When you look around, you will be see that the only thing not delivered by a truck is a baby. We need trucks as much as we need to breathe, because how else do we get food, clothes, heating oil, etc. to our door?
Not only are we not wanted on our highways but a lot of our big coffee shops don’t want us on their paved parking lots so they make them too small to get a truck in. A lot of restaurants along our highways, put up signs, “No Heavy Trucks.”
The road shoulders near these establishments have “No Parking” signs so we get fined if we stop on them to run and get a coffee. I guess, that is everyone’s right and I respect that. Ah, but our government is a different story.
You see, trucks and their drivers are governed by a strict set of rules and regulations and this is good. We need them for the safety of all. Safety being the key word here, I am asking our new Minister of Safety, Mr. Bartolucci who is a strong proponent of highway safety, to look at the hazards that are being generated by our government not making allowances for an industry that needs to pull over and rest/sleep periodically. When drivers cannot get their proper rest, they become hazards.
There are fewer places a driver can park to get the rest that he/she needs. I run northern and southern Ontario and just in that little circle of country I find our rest areas (the few that are out there) did not take trucks into account when they were constructed. There are too few truck stops to handle the volume. We are not permitted to just pull over and sleep on the shoulders (if there are any) or on/off ramps.
Even some unused inspection station areas are barricaded. Most existing inspection stations only allow us to use half of the area. Drivers are regulated to get eight hours of sleep after working 14 hrs. Not being familiar with the area can force a driver to stop on the shoulder to get the needed rest when his/her body needs it. I’m lucky to know my area enough to plan ahead for most of my rest. But, what about the driver that is unfamiliar with the area they are going through?
Trucks need rest areas, at a designated regular distance, so a driver can get off the highway. Then there are those signs that are well lit up on our highways; “Fatigue Kills, Take a break.”Where? •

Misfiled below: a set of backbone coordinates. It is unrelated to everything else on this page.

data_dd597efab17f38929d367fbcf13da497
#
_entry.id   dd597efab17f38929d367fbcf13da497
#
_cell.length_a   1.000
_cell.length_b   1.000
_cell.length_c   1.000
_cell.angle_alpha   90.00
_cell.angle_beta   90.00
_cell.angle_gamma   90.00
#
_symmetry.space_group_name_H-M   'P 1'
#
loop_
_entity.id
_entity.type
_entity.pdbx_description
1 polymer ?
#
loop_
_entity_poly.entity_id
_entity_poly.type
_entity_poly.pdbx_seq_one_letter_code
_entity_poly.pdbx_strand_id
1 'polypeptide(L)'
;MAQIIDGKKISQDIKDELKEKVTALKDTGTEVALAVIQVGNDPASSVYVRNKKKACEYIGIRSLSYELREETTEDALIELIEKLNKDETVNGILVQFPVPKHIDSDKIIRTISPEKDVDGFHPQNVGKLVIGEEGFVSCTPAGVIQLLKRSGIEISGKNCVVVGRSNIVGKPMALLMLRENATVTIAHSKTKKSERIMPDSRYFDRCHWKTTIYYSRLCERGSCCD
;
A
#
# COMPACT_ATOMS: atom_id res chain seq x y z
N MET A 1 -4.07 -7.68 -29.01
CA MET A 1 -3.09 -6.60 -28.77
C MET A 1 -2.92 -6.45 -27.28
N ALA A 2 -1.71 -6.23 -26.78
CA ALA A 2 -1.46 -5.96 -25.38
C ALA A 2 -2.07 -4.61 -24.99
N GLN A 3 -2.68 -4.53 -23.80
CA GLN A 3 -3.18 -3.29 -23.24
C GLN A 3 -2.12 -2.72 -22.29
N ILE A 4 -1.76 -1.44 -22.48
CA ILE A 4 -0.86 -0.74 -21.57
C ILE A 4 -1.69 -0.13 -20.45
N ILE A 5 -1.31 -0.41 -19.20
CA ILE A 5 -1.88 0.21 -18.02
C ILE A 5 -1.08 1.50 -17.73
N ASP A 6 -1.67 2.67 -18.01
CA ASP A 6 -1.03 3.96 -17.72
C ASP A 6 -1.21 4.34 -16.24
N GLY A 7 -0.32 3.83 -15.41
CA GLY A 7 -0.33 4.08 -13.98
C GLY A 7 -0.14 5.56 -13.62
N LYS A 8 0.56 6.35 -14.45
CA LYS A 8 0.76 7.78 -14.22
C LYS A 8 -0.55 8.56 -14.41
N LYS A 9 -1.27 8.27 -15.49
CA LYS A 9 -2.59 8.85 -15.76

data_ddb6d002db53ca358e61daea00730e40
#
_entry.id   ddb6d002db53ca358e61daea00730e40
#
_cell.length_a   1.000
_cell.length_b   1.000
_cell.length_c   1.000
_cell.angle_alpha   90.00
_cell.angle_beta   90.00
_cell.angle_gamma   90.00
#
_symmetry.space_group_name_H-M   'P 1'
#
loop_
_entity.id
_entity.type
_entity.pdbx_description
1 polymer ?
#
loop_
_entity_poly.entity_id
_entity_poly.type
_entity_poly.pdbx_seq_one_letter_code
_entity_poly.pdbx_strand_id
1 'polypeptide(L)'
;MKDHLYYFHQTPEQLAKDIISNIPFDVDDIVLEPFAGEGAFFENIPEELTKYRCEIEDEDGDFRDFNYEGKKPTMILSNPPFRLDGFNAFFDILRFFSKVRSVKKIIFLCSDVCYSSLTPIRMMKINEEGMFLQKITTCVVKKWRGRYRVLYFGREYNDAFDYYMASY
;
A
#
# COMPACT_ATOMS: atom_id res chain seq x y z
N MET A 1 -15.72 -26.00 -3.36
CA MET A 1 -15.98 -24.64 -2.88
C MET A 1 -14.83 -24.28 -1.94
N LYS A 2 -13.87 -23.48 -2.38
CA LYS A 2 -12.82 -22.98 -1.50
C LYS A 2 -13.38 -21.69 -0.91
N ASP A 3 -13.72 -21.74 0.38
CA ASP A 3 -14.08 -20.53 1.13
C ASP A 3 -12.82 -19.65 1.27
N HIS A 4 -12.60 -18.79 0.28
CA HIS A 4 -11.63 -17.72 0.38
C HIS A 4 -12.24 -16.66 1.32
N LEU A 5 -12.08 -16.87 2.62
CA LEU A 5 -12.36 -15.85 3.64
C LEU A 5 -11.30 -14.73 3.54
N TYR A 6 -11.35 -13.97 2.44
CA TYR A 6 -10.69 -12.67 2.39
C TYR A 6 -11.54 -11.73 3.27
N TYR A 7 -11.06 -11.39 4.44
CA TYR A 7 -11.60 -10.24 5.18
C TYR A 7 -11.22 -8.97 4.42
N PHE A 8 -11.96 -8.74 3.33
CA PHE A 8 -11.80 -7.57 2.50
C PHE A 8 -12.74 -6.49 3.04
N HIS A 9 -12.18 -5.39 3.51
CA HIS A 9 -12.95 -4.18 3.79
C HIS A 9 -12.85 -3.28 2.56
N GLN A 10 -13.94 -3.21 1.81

Kevin Shanahan Via e-mail
US owner/ops have an advantage
In your November article It’s a great time to be an owner/operator, Todd Amen of ATBS Business Services is quoted as stating that income for owner/operators has increased in the last several years in the US.
I’m not surprised. Our friends across the border have a rather large tool in their pocket, namely the US Congress. In September of 2000 US Congress ruled that all carriers must pay fuel surcharges to their owner/operators based on a formula set forth by Congress.
Congress also implemented the following:The motor carrier A) shall pass through to the person responsible for paying for the fuel any fuel surcharge; B) shall disclose in writing to the person responsible for paying for fuel the amount of all freight rates and charges and fuel surcharges; C) is prohibited from intentionally reducing compensatory transportation costs (other than the fuel surcharge) to the person responsible for paying for fuel for the purpose of adjusting for or avoiding the pass through of the fuel surcharge and; Cii) intentionally imposing a fuel cost adjustment for the purpose of avoiding any payment.
Wow! What a concept. Here in Canada we haven’t got a chance. Not only will companies not disclose what they are collecting in fuel surcharge, they are deducting up to 25% of the fuel surcharge for everything from administration fees to charging the gross income insurance fee on our fuel surcharge.
How is this even legal? Every time your newspaper comes across my desk or any other paper or magazine related to the trucking industry they are filled with article after article about shortages of drivers and owner/operators.
Well here’s a thought: How about paying us what is rightfully ours! Honesty and disclosure might not only keep us around but may also help us in paying some of our bills. •
William Loerts, Owner/operator Via e-mail
Keeping the wheels on
I want to congratulate Eric Berard for his article on wheel tightening in your December, 2007 issue of Truck News.
I will pass on this article to my students. Wheel installation is a very important subject so it is important for us to keep our apprentices, mechanics and drivers informed of this issue at all times. Once a wheel comes off a truck due to improper installation, it’s too late. •
Jean Luc Chiasson Via e-mail
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